Despite being described a reach by many draft pundits, in selecting Mack at #21, the Browns got the man they had targeted early on and in an area of the draft which they ultimately wanted the player.

While the selections of WR's Brian Robiskie at #36 and Mohamed Massaquoi at #50 are also considered reaches at their respective draft spots by some, the Browns did solidify an area of grave concern due to a lack of quality and depth.

Brian Robiskie, a native of Chagrin Falls, Ohio, comes to Cleveland after a successful collegiate career at Ohio State. Not a burner, but not solely a possession receiver, Robiskie possesses sufficient speed, quickness and athletic ability to be deemed the most ready and safest WR in the draft. His precision route-running and sure hands are qualities which will be a fresh perspective for a Cleveland offense that's struggled mightily with inconsistency and poor technique.

The son of former Browns coach Terry Robiskie, Brian has developed under the tutelage and professionalism of a long-time NFL coach. As a member of the Cleveland Browns, Robiskie is expected to assume the role of the #2 receiver in the Browns offense opposite veteran Braylon Edwards and providing the Browns a legitimate option in the passing game, an element that was missing a season ago.

Massaquoi elevated his draft stock in recent months due to hard work and the ability to display his talent consistently in workouts and interview sessions. At one time looked upon as a late second-day selection, Massaquoi held private workout with numerous teams; his time spent with the Browns solidified his status with Cleveland offensive coordinator Brian Daboll as Massaquoi's workout was nearly incredible.

Not known as a speed-type WR, Massaquoi is sneaky quick. His ability to accelerate into and through cuts make his actual football speed quicker than his straight-line timing would indicate. Late in his junior season and into his senior season, Massaquoi continued to develop, became sure-handed and developed into a weapon in the slot or flanked out wide in the Bulldogs offensive set. In Cleveland, Massaquoi could develop into a viable weapon out of the slot, where his ability to find space and create in the open field would be magnified.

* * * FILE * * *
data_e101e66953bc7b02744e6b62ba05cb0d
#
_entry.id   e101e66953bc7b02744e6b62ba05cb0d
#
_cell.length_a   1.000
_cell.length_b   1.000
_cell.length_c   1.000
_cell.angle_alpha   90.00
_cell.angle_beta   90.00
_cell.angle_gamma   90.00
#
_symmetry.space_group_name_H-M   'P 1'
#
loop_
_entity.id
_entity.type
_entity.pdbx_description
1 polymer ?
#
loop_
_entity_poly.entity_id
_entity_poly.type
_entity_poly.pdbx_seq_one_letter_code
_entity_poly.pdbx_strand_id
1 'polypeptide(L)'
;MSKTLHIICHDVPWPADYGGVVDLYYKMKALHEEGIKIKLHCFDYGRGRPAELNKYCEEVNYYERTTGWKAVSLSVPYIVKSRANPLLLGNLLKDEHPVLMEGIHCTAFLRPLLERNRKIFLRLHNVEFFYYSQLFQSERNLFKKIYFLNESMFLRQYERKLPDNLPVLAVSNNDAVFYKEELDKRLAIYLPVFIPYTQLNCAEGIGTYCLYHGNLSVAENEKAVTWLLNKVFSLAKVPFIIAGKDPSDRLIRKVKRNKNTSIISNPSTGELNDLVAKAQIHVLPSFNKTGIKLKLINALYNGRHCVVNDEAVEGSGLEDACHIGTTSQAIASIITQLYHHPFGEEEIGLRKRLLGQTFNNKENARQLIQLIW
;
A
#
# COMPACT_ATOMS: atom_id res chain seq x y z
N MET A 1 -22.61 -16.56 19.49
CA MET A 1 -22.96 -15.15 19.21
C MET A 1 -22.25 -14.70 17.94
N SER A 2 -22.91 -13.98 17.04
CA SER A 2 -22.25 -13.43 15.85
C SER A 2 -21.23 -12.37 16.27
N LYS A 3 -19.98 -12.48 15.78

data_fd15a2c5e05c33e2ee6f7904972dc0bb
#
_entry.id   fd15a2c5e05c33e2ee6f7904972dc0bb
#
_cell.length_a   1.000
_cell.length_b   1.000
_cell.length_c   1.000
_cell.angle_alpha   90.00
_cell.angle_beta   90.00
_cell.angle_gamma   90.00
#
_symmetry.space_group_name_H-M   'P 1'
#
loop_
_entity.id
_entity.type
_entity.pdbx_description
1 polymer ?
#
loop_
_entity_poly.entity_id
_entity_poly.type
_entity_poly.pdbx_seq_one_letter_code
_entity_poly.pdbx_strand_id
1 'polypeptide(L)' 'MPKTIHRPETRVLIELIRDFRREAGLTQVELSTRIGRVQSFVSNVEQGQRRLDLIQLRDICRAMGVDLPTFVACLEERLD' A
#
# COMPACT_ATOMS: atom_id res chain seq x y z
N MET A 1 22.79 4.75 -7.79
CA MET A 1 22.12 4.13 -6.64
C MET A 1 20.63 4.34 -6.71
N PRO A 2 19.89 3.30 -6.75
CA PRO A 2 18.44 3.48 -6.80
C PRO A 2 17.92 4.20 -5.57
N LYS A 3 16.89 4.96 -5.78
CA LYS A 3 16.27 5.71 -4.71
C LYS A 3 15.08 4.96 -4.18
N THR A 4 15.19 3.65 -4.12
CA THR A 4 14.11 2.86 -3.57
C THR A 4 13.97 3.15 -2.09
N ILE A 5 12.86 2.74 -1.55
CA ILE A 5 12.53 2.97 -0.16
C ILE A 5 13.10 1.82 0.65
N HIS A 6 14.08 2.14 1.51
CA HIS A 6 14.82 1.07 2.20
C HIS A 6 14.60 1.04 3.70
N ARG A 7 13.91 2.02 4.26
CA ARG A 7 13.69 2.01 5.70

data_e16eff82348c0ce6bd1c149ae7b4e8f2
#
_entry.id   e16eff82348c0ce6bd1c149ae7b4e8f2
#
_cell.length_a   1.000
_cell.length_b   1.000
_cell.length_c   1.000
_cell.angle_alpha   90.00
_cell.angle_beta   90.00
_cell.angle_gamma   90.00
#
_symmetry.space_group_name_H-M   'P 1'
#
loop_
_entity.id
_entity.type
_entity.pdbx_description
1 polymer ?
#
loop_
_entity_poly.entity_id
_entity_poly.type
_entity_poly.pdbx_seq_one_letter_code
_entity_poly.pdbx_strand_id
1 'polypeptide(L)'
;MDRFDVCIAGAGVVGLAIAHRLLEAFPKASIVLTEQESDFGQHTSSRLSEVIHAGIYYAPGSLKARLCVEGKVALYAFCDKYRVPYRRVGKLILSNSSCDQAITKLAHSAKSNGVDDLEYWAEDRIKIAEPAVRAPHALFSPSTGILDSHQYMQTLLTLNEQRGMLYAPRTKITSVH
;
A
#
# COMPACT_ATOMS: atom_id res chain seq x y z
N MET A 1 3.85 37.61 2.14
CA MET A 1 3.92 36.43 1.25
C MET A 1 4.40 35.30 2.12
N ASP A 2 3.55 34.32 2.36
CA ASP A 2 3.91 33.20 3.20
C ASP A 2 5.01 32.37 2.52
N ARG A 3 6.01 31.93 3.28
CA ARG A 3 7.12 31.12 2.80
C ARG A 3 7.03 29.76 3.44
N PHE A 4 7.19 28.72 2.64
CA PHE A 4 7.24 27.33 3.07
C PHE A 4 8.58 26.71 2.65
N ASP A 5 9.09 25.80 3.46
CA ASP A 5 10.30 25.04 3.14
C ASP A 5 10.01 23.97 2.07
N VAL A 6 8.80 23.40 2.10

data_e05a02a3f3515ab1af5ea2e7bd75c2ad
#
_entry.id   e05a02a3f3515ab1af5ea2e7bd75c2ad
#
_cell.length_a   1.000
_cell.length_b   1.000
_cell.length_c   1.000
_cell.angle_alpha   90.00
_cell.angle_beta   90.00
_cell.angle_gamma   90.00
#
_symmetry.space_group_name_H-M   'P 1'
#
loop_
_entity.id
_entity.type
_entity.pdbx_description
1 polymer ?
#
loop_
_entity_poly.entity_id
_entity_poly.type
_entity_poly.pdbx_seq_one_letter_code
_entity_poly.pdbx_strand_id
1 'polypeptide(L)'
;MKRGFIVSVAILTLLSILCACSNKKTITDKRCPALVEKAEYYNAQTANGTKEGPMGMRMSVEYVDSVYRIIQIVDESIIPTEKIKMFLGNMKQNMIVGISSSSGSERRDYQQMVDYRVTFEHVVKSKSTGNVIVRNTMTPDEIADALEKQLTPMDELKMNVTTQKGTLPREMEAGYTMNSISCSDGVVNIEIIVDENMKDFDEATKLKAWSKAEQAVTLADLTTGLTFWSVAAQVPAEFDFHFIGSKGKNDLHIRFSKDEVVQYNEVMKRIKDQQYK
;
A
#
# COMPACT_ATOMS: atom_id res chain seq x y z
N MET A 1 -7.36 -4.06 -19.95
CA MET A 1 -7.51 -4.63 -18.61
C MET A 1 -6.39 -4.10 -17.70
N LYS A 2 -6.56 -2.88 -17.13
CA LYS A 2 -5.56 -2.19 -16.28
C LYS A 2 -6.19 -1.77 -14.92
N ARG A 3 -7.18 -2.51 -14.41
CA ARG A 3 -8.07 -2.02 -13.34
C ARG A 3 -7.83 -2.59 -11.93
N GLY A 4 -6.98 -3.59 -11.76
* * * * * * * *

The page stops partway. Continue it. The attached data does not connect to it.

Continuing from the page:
With the center and wide receivers in the fold, the Browns had yet to secure a pass rusher from the outside linebacker spot they coveted. With the New England Patriots and Miami Dolphins rumored to be looking at DE David Veikune as a pass rushing OLB in their 3-4 defensive scheme, the Browns again could be classified as "reaching" for the Hawaii product.

Relentless, hard-working and simply a young man of character and determination, Veikune fits the profile of a player Mangini and this Cleveland Browns organization is looking for. His tireless work ethic, power and quickness had elevated Veikune's draft status for a team looking for a legitimate pass-rushing prospect. Due to his physical ability and mental capacity, Veikune could project to being an OLB, as well as playing inside in different defensive sets.

Day One of the college player draft netted the Browns potentially four immediate starters (Coleman, Elam, Mack and Robiskie) and two others (Massaquoi and Veikune) that are expected to play more of a situational role from the onset.

For a team with the numerous needs the Cleveland Browns entered draft-weekend with, the selections made within the first two rounds of the draft provide the organization with talent. This influx of youth and talent will be counted upon as the Cleveland Browns again look to finally get it right and become a consistent contender, rather than the laughingstock so many associate Browns football with.

I liked Day One due to the value and flexibility the deal provided the Browns and here's to hoping Day Two and throughout the summer training sessions prove to be more of the same for this once proud franchise.